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DeMarcus Cousins, MKG Come Out on Top in New Way to Measure Fouls

Jared Dubin@@JADubin5Featured ColumnistOctober 16, 2014

Sacramento Kings center DeMarcus Cousins laughs as he walks downcourt during an NBA preseason game against the Toronto Raptors in Sacramento, Calif., Tuesday, Oct. 7, 2014.  The Kings won 113-106. (AP Photo/Rich Pedroncelli)
Rich Pedroncelli/Associated Press

For years, free-throw attempts per game were the only way to measure a player's foul-drawing ability, but as the analytics movement took hold, measurements like free-throw attempts per 36 minutes and free-throw attempts per field goal attempt (FTA/FGA) emerged and gave us a new way to think about who the league's best foul-drawers were.

Given that possessions ending in free throws are the most efficient ones in basketball, this is an incredibly important thing to measure.  

While all of those measurements are indeed still valuable, the release of SportVU data from the NBA allows us to dig even deeper.

The SportVU cameras track every player on the court and the ball at all times. Through analysis of the feeds from the cameras, the league has released data on things like touches and time of possession.

Nearly all NBA fouls are drawn by a player with the ball in his hands. Sure, there are off-ball fouls in the half court, loose-ball fouls, illegal screens and such, but most non-Hack-a-Dwight fouls are committed against the ball-handler, and most often while he is attempting to score.

Knowing this, we can combine touches and time-of-possession data with the Personal Fouls Drawn stat from the NBA's media-only stats site (subscriptions required) to come up with a new way to measure foul-drawing.

Take a look at the top 10 players on touches per personal foul drawn (minimum 1,500 minutes played), led by DeMarcus Cousins, who drew a foul every 8.6 times he touched the ball last season:

Obviously, a number of these names do not appear on leaderboards for free-throw attempts per game or FTA/FGA (as you can see when you toggle through the graphic by clicking on the circles at the top). Dwight moves to the top when measured by FTA/FGA, while Durant leads the way in FTA per game among this group. 

The next 10 players in touches per foul drawn include Roy Hibbert, Carmelo Anthony, Timofey Mozgov, Nick Young, James Harden, Andre Drummond, Jimmy Butler, Markieff Morris, LeBron James and DeAndre Jordan.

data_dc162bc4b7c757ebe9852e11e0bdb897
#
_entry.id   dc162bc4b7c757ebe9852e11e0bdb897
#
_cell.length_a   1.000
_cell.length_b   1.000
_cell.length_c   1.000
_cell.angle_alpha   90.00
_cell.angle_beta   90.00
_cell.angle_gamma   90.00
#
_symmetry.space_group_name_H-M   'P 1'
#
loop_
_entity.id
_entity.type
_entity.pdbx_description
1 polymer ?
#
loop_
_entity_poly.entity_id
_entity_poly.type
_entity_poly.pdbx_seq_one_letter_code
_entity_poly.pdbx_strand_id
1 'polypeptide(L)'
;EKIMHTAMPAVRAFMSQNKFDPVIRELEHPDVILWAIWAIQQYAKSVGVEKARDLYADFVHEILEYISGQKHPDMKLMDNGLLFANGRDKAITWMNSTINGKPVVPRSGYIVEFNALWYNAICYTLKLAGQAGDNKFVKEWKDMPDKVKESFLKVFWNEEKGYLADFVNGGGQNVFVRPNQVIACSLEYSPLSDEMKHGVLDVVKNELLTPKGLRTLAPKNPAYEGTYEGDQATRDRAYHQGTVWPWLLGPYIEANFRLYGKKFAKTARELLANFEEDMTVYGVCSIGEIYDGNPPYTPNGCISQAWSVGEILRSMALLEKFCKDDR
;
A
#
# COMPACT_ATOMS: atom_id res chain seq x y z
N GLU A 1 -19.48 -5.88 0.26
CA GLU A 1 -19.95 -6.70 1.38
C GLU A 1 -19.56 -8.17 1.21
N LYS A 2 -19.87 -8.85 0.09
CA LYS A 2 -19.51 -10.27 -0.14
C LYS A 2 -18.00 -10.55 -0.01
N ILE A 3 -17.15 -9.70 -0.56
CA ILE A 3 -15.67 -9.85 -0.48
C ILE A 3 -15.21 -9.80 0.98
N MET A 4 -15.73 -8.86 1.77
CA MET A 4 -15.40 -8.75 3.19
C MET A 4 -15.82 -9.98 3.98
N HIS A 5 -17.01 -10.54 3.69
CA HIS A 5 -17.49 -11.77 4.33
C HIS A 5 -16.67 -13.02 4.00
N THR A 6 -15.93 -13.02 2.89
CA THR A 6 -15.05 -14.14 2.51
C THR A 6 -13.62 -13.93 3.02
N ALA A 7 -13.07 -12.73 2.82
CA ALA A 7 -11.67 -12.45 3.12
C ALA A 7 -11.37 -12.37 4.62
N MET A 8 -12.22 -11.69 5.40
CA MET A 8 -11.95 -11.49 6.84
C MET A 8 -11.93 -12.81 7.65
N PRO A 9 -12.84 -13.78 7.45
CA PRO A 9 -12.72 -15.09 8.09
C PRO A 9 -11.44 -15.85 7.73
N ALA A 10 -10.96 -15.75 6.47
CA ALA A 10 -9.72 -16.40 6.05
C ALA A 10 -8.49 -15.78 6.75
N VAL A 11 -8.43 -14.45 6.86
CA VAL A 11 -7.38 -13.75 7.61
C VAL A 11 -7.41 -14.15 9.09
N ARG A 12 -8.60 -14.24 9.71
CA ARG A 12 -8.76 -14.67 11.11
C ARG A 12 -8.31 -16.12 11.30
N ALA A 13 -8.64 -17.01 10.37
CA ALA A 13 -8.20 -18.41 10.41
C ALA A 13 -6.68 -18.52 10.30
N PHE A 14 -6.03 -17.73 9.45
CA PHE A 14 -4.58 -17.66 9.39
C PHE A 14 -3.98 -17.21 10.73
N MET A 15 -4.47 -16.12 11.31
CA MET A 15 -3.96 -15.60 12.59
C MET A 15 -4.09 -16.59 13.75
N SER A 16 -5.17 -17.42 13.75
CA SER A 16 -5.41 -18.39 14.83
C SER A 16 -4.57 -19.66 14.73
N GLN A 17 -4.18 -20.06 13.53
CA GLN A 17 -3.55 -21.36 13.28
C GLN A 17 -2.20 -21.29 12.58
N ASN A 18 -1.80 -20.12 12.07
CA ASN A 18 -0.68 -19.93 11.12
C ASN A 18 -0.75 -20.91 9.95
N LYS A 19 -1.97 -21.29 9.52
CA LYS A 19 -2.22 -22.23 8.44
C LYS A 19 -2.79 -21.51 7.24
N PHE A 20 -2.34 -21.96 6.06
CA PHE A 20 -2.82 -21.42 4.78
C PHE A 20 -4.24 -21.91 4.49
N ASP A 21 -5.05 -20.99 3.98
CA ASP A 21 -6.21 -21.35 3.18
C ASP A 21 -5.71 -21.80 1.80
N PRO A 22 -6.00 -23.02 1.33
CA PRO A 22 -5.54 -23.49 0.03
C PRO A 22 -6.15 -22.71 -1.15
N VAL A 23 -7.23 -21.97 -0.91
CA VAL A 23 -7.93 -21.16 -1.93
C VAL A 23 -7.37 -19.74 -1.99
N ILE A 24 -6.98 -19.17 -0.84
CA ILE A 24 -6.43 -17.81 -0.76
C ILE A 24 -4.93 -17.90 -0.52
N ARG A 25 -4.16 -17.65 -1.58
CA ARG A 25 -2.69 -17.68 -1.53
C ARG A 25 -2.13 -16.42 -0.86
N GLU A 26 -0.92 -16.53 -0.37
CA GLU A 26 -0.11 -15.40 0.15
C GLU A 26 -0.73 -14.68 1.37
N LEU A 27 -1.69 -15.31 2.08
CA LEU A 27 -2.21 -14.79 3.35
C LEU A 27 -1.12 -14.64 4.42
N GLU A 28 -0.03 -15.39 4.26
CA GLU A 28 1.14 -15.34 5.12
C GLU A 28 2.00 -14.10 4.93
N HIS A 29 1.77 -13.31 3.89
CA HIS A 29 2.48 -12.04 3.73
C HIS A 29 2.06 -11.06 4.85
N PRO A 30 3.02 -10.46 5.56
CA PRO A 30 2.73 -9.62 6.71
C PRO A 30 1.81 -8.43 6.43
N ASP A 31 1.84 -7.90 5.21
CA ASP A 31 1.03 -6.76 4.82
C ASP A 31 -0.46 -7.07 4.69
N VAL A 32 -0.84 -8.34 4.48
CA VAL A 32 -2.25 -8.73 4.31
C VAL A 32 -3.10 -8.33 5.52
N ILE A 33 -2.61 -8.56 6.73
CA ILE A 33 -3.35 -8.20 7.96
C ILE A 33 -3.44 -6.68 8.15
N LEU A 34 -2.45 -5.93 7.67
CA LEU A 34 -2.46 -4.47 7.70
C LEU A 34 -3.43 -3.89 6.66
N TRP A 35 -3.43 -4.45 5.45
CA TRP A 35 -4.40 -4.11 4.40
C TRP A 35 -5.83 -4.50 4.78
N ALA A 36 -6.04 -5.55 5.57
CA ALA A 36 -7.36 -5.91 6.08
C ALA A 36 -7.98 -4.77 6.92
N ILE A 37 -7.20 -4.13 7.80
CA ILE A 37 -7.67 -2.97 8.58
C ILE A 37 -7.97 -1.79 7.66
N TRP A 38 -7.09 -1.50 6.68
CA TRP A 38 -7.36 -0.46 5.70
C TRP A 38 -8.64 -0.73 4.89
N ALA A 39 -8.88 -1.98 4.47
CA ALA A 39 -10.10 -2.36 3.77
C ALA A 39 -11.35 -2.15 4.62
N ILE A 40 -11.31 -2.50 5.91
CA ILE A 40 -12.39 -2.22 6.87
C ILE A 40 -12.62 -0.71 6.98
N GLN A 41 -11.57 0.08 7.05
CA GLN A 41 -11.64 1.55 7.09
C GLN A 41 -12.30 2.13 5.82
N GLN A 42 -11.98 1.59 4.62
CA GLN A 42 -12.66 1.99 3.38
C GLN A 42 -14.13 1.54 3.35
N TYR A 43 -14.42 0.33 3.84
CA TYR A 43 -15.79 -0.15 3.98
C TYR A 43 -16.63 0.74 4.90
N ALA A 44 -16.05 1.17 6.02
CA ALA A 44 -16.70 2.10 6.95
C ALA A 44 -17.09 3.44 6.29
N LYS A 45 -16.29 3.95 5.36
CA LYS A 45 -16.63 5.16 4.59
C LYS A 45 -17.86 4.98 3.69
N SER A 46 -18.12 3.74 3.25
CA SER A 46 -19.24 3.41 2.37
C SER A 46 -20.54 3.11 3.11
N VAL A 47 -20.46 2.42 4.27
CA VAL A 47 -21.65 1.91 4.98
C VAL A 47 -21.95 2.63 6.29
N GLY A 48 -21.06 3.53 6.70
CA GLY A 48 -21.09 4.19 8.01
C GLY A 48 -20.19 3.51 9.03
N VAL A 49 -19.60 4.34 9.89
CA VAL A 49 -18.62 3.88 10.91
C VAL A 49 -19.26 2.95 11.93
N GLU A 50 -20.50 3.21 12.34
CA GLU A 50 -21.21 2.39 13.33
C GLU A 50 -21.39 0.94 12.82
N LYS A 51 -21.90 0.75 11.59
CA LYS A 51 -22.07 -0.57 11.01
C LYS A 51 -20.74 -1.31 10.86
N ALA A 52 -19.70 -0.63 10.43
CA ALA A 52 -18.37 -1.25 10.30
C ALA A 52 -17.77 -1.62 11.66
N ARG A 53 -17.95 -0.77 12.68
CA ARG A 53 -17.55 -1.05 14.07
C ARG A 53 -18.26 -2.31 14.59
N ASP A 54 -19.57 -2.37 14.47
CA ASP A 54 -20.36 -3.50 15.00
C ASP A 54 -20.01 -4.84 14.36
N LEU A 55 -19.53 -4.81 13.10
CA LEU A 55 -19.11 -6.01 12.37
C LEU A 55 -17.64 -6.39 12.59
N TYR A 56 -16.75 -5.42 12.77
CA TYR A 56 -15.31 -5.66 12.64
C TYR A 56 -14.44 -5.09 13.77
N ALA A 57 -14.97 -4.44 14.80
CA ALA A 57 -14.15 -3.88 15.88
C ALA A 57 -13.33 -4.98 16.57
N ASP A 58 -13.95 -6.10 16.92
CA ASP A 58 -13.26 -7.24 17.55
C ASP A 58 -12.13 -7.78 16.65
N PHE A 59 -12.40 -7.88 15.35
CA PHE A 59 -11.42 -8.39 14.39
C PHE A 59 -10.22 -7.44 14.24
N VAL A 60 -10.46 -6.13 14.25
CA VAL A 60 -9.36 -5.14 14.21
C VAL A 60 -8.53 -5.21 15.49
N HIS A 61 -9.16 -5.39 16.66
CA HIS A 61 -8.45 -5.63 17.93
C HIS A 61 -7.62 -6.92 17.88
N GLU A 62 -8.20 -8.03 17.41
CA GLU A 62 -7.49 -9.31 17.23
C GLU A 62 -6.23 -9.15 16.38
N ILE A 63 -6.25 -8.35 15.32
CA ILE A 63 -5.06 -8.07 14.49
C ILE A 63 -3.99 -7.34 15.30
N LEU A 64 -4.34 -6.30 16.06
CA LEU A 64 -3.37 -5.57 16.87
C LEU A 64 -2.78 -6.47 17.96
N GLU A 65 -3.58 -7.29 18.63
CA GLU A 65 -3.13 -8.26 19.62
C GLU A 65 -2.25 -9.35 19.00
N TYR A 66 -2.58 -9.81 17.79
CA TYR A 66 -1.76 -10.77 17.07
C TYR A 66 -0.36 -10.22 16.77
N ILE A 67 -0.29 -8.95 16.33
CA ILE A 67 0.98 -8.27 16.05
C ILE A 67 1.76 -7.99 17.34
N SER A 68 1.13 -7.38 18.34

For comparison's sake, here are the bottom 10 in the same stat. Yes, five point guards populate that group, but there are some low-usage wings like Shawn Marion, Mike Miller and Danny Green in there, too. Kendall Marshall's one foul drawn every 83.88 touches is so far behind the rest of the pack that he can barely even see it. 

If you were surprised to see Michael Kidd-Gilchrist among the top 10 in fouls drawn per touch, wait until you get a load of the next leaderboard. Each of the top 18 as well as 24 of the top 25 players in seconds of possession per foul drawn were centers, so I decided to compile a "non-bigs only" list, and MKG came out on top. 

Kidd-Gilchrist is a low-usage player who draws a ton of fouls compared to how often he has the ball in his hands, finishing nearly three seconds ahead of the next-closest non-big man, Derrick Williams. Most of the players in here are low-usage types, but Wes Matthews, Luol Deng, Gerald Henderson and Paul Pierce stick out as players who both had the ball a lot and drew fouls very quickly when they got it. 

At the other end of the spectrum, nearly every player in the bottom 50 was a point guard, so I compiled a "non-point guards only" list of the trailers in seconds per foul drawn:

It should be unsurprising to see Marion and Danny Green on the list again, but J.R. Smith popping up was a big surprise until I saw how few times he went to the line last season. Marion and Josh McRoberts stick out as the only non-wings in this group. 

While this measurement is not perfect (not all fouls are of the shooting variety, of course), it does give new perspective when thinking about the art of foul-drawing. Lots of the usual suspects show up atop the leaderboards, but the presence of some unexpected names means we should maybe reconsider their strengths as offensive players. 

It should also be noted that there is a movement to push the NBA to do away with two-shot fouls that is gaining some steam. It's worth asking how that would change the value of creating a foul and how that would be reflected in the value of some of these players. 

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